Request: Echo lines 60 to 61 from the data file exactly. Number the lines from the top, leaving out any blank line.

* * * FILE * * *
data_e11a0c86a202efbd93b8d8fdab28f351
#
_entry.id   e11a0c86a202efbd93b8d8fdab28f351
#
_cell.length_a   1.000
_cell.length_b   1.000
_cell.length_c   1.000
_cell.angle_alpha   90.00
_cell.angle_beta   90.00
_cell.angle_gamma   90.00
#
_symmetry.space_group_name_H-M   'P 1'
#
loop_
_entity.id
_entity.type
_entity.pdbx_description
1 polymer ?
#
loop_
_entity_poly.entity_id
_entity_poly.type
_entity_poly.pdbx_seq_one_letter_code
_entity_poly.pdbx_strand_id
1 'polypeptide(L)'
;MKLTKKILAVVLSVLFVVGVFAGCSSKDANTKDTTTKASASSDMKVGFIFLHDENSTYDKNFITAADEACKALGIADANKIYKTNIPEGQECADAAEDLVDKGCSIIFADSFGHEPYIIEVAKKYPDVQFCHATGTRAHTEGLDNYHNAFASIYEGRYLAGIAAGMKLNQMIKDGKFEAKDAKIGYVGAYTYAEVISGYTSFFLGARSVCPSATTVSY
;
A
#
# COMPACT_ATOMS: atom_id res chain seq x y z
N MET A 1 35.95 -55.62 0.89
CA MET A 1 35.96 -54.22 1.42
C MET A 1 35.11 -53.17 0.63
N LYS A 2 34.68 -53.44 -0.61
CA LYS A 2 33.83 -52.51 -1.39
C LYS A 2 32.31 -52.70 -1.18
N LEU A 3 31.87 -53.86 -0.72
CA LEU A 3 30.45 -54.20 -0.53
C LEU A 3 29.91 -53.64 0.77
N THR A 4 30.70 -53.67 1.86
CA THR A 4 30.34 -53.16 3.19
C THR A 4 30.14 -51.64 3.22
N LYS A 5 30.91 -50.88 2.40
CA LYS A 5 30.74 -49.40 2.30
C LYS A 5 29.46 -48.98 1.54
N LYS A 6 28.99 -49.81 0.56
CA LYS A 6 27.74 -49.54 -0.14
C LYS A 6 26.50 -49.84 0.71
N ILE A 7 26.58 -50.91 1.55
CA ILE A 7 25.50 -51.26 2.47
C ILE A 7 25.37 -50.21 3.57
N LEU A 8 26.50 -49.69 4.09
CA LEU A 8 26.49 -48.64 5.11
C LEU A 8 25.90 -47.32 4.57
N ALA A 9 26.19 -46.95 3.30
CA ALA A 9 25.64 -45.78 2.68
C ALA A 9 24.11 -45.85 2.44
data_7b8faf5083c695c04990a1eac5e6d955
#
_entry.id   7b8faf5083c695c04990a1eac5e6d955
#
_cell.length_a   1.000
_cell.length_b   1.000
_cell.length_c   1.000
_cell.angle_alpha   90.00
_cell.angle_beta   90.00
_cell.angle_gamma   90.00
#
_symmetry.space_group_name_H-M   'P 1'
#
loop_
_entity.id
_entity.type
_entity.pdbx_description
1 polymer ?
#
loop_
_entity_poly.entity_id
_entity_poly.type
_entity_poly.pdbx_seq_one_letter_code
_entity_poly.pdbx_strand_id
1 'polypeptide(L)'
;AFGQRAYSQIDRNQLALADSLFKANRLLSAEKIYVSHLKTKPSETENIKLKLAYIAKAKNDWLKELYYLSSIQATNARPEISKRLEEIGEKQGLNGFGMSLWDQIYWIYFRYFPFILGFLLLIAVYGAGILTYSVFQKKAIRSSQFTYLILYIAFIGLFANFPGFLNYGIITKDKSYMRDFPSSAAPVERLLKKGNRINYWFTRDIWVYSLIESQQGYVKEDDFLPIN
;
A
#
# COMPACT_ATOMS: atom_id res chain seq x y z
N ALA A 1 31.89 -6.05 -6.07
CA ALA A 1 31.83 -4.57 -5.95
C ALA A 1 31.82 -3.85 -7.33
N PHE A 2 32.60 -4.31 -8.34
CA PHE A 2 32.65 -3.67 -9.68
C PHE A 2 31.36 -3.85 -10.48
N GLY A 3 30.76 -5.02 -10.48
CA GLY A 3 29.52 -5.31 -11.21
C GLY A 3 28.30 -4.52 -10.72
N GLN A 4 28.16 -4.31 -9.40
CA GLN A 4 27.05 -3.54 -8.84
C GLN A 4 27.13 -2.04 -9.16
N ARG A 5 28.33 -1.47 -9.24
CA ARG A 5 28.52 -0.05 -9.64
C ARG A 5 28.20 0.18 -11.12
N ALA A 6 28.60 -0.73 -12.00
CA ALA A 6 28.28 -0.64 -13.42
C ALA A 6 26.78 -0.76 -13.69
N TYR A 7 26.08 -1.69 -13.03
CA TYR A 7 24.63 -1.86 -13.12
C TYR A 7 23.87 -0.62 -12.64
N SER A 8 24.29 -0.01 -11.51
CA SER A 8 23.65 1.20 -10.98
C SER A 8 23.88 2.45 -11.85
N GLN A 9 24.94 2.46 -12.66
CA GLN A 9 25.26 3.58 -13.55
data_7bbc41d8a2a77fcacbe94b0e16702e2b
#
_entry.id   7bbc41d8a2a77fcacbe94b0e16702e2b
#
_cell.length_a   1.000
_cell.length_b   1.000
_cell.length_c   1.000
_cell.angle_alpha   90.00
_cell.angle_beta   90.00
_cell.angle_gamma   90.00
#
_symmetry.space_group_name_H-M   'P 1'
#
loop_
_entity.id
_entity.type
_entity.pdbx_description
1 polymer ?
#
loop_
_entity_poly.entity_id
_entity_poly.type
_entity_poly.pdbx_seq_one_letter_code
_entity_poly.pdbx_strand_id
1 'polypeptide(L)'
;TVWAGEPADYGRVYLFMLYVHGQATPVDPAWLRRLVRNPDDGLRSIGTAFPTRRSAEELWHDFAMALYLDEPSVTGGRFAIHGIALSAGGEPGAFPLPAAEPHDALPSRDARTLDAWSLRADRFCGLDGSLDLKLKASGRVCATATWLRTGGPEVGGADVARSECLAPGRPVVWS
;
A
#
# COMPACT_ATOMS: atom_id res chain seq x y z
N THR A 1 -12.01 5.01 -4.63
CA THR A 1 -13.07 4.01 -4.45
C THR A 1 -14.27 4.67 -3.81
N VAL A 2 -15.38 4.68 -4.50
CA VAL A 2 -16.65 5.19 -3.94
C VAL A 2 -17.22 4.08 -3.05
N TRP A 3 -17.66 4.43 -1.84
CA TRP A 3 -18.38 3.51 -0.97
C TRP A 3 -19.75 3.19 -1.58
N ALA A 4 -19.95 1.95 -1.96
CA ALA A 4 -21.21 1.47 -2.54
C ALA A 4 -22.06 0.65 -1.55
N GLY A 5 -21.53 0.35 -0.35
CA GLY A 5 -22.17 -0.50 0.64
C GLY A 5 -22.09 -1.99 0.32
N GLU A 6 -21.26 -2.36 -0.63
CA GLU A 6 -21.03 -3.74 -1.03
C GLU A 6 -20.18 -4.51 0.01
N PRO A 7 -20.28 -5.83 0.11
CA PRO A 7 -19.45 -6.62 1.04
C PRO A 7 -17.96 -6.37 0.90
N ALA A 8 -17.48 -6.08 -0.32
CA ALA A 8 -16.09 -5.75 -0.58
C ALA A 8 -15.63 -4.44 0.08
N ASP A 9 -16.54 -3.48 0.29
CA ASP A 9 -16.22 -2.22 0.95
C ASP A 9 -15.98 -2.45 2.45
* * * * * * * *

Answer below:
_entry.id   7b8faf5083c695c04990a1eac5e6d955
#